Bris­tol-My­ers, J&J sink cash in­to a new $95M Eu­ro­pean biotech fund

A ven­ture cap­i­tal firm in the Nether­lands — backed by some big names in Big Phar­ma — has raised $95 mil­lion in a new fund to fu­el Eu­ro­pean biotech star­tups.

The Dutch VC firm, called Bio­Gen­er­a­tion Ven­tures (BGV), plans to sink cash in­to seed-stage com­pa­nies de­vel­op­ing ther­a­peu­tics, med­ical de­vices, and di­ag­nos­tics. Man­ag­ing part­ner Ed­ward van Wezel said the fund has no par­tic­u­lar area of fo­cus, but will like­ly keep an eye out for im­muno-on­col­o­gy and heart dis­ease drugs.

Ed­ward van Wezel

BGV has al­ready de­ployed some of that cap­i­tal, with five in­vest­ments made so far this year. The lat­est en­trants to BGV’s port­fo­lio in­clude Ger­man im­muno-on­col­o­gy com­pa­ny CataLym, and Dutch com­pa­nies Es­calier Bio­sciences (au­toim­mune), Scenic Biotech (tar­get dis­cov­ery), Var­mX (hema­tol­ogy), and Mel­lon Med­ical (vas­cu­lar su­tur­ing).

BGV plans to ex­pand the port­fo­lio to in­clude 15 star­tups to­tal.

This is BGV’s third and largest fund since the com­pa­ny’s 2006 in­cep­tion. The VCs al­ready have a cou­ple of wins un­der their belt, in­clud­ing a big ex­it for port­fo­lio com­pa­ny Ac­er­ta Phar­ma, which sold to As­traZeneca in 2015 for $7 bil­lion. That same year, BGV’s port­fo­lio com­pa­ny Dez­i­ma Phar­ma sold to Am­gen for $1.5 bil­lion. BGV was a found­ing in­vestor for both com­pa­nies.

This lat­est fund was backed by a hand­ful of new in­vestors, in­clud­ing cor­po­rate mon­ey from Bris­tol-My­ers Squibb and John­son & John­son In­no­va­tion. Get­ting cor­po­rate back­ers was a first for BGV, van Wezel said. Al­though cor­po­rate in­vest­ments are on the rise in biotech, van Wezel said its still quite un­usu­al to see com­pa­nies like BMS and J&J chip­ping in­to Eu­ro­pean funds.

Paul Bion­di

“I think every­body rec­og­nizes some very sound sci­ence is be­ing pro­duced in Eu­rope,” van Wezel said. “That’s part of the rea­son these cor­po­ra­tions have an in­ter­est in funds like ours. I think both are hop­ing to get some in­sight in the on­go­ing in­no­va­tion in Eu­rope, and to be privy to ear­ly things as they pop up.”

BMS’ head of busi­ness de­vel­op­ment Paul Bion­di said BMS is in­creas­ing­ly in­vest­ing in VC firms out­side the US, and Eu­rope is par­tic­u­lar­ly in­ter­est­ing to them.

“The sci­ence in Eu­rope is quite com­pelling, and there isn’t as much ven­ture cap­i­tal there yet,” Bion­di said. BMS has al­ready chipped in to a dif­fer­ent Eu­ro­pean VC fund at Life Sci­ence Part­ners, but that group spe­cial­izes in lat­er-stage deals, Bion­di said. “We want­ed to find some­body that was start­ing a lit­tle ear­li­er, and that’s the fo­cus of BGV,” Bion­di said.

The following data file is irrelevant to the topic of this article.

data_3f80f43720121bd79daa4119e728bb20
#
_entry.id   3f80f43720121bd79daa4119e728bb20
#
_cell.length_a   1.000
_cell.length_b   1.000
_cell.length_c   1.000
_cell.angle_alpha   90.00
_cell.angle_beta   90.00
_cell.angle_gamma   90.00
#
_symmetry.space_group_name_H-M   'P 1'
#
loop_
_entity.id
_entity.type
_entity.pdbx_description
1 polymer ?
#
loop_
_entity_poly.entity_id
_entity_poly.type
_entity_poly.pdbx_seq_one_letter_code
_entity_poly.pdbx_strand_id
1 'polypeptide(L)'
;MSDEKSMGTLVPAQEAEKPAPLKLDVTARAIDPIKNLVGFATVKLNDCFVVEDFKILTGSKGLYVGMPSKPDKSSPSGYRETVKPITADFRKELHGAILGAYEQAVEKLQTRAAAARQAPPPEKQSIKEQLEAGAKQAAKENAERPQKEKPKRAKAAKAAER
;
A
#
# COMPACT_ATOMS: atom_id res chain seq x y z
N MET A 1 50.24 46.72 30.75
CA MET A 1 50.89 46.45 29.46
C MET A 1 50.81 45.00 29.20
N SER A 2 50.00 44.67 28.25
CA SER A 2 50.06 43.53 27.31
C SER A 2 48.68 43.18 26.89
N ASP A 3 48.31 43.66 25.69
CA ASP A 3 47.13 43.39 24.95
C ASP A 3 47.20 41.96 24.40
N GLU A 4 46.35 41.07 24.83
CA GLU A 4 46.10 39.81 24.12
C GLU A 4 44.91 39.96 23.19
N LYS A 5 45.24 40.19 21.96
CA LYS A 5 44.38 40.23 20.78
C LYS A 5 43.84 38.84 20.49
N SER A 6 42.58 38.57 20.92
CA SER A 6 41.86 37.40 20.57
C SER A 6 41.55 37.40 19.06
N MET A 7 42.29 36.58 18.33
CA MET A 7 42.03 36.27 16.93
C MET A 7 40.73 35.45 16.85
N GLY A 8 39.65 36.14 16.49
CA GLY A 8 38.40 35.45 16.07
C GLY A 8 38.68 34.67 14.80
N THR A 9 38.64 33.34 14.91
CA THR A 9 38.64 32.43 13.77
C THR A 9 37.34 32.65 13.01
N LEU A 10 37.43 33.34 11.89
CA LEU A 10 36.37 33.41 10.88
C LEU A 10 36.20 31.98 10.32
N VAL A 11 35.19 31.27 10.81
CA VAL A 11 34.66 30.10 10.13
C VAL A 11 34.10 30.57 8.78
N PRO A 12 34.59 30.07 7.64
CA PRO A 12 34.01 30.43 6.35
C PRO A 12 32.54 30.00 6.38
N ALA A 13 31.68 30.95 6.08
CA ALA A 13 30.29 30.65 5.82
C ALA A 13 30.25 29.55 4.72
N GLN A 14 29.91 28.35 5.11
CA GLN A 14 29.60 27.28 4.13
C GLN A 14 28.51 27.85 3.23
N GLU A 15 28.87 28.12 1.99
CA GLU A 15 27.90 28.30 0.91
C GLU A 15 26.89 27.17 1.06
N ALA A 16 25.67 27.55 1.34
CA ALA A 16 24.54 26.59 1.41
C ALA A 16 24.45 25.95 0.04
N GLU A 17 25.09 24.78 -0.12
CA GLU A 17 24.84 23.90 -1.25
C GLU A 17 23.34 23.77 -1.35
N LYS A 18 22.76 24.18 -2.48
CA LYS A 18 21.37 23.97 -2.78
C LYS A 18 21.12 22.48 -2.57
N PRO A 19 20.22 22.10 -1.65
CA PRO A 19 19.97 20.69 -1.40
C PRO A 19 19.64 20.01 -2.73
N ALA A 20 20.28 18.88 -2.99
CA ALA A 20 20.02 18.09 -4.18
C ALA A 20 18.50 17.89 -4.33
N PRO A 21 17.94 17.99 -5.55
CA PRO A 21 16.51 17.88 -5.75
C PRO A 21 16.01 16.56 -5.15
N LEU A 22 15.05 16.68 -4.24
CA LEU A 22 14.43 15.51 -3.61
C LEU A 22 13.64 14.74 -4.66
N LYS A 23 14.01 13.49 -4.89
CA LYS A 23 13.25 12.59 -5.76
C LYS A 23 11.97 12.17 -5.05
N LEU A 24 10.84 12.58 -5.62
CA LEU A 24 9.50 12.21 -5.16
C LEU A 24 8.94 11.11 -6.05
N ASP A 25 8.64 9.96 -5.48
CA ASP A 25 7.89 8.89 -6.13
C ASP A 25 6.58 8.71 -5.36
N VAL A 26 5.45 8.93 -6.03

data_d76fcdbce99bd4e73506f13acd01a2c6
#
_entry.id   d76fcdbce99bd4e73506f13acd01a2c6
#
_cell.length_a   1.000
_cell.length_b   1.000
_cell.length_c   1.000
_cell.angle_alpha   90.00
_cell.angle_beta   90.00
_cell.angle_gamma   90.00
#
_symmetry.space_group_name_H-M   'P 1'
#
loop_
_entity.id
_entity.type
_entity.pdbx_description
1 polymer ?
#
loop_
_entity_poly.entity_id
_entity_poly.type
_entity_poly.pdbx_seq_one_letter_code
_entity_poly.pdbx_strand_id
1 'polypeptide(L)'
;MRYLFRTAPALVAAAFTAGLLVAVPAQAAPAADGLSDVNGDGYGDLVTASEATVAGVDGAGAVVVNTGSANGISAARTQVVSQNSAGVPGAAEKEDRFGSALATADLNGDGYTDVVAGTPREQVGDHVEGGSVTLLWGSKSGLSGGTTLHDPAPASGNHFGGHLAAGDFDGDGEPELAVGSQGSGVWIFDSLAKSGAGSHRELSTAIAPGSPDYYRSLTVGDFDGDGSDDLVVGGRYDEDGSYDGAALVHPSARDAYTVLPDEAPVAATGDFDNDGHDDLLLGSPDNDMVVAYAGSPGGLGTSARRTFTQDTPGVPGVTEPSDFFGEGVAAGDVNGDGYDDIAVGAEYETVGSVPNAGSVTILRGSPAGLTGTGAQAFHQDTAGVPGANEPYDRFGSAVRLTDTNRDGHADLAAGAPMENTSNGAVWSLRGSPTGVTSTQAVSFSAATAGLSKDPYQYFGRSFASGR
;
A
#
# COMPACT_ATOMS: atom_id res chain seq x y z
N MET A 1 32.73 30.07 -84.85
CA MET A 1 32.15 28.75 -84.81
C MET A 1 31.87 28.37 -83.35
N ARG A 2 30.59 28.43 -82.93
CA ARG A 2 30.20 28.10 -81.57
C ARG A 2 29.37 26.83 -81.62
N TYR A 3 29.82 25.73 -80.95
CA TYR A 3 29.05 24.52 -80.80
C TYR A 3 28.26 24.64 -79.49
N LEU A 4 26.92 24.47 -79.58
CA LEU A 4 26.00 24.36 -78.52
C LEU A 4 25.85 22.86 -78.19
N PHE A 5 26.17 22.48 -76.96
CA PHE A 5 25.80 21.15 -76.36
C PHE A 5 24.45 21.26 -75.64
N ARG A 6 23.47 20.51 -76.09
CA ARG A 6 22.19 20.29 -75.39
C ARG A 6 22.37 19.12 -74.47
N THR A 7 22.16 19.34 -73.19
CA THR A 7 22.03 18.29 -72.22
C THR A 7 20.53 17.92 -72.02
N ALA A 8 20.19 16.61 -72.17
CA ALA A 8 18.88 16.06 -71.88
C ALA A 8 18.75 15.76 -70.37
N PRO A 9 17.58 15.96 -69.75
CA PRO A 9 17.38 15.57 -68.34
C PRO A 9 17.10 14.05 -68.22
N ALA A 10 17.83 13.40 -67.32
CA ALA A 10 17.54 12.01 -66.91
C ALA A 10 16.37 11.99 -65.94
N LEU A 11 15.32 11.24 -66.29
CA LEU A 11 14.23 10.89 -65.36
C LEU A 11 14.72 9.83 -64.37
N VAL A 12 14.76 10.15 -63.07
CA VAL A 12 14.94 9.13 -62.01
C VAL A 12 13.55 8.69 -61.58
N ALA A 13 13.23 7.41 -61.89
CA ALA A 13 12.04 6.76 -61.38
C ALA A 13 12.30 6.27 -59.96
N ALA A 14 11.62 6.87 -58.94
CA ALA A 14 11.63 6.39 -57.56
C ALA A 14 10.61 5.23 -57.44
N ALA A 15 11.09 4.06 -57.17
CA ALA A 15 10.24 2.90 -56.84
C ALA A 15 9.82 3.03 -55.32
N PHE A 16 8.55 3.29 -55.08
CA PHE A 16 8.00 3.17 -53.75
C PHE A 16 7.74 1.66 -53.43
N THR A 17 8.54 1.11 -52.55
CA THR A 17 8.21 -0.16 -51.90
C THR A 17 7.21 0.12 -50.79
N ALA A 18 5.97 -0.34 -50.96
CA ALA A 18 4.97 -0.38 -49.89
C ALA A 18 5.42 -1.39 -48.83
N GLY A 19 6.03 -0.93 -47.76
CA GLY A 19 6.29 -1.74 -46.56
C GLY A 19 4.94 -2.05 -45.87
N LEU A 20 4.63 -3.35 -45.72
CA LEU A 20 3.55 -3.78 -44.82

It doesn’t hurt that BGV is al­so in­ter­est­ed in some of BMS’ core fo­cus ar­eas, in­clud­ing im­muno-on­col­o­gy, au­toim­mune, and car­dio­vas­cu­lar dis­ease.

BGV has raised over $133 mil­lion to­tal across three funds. It has achieved eight ex­its, and has eight ac­tive port­fo­lio com­pa­nies.

Novotech CRO Ex­pands Chi­na Team as Biotech De­mand for Clin­i­cal Tri­als In­creas­es up to 79%

An increase in demand of up to 79% for clinical trials in China has prompted Novotech the Asia-Pacific CRO to rapidly expand the China team, appointing expert local clinical executives to their Shanghai and Hong Kong offices. The company is planning to expand their team by 30% over the next quarter.

Novotech China has seen considerable demand recently which is borne out by research from GlobalData:
A global migration of clinical research is occurring from high-income countries to low and middle-income countries with emerging economies. Over the period 2017 to 2018, for example, the number of clinical trial sites opened by biotech companies in Asia-Pacific increased by 35% compared to 8% in the rest of the world, with growth as high as 79% in China.
Novotech CEO Dr John Moller said China offers the largest population in the world, rapid economic growth, and an increasing willingness by government to invest in research and development.
Novotech’s 23 years of experience working in the region means we are the ideal CRO partner for USA biotechs wanting to tap the research expertise and opportunities that China offers.
There are over 22,000 active investigators in Greater China, with about 5,000 investigators with experience on at least 3 studies (source GlobalData).

Daniel O'Day [via AP Images]

UP­DAT­ED: Gilead un­leash­es a $5B late-stage cash al­liance with Gala­pa­gos — lay­ing out O'­Day's R&D strat­e­gy

Daniel O’Day is executing his first major development deal since taking over as CEO of Gilead $GILD. And he’s going in deep to ally himself with a longstanding partner.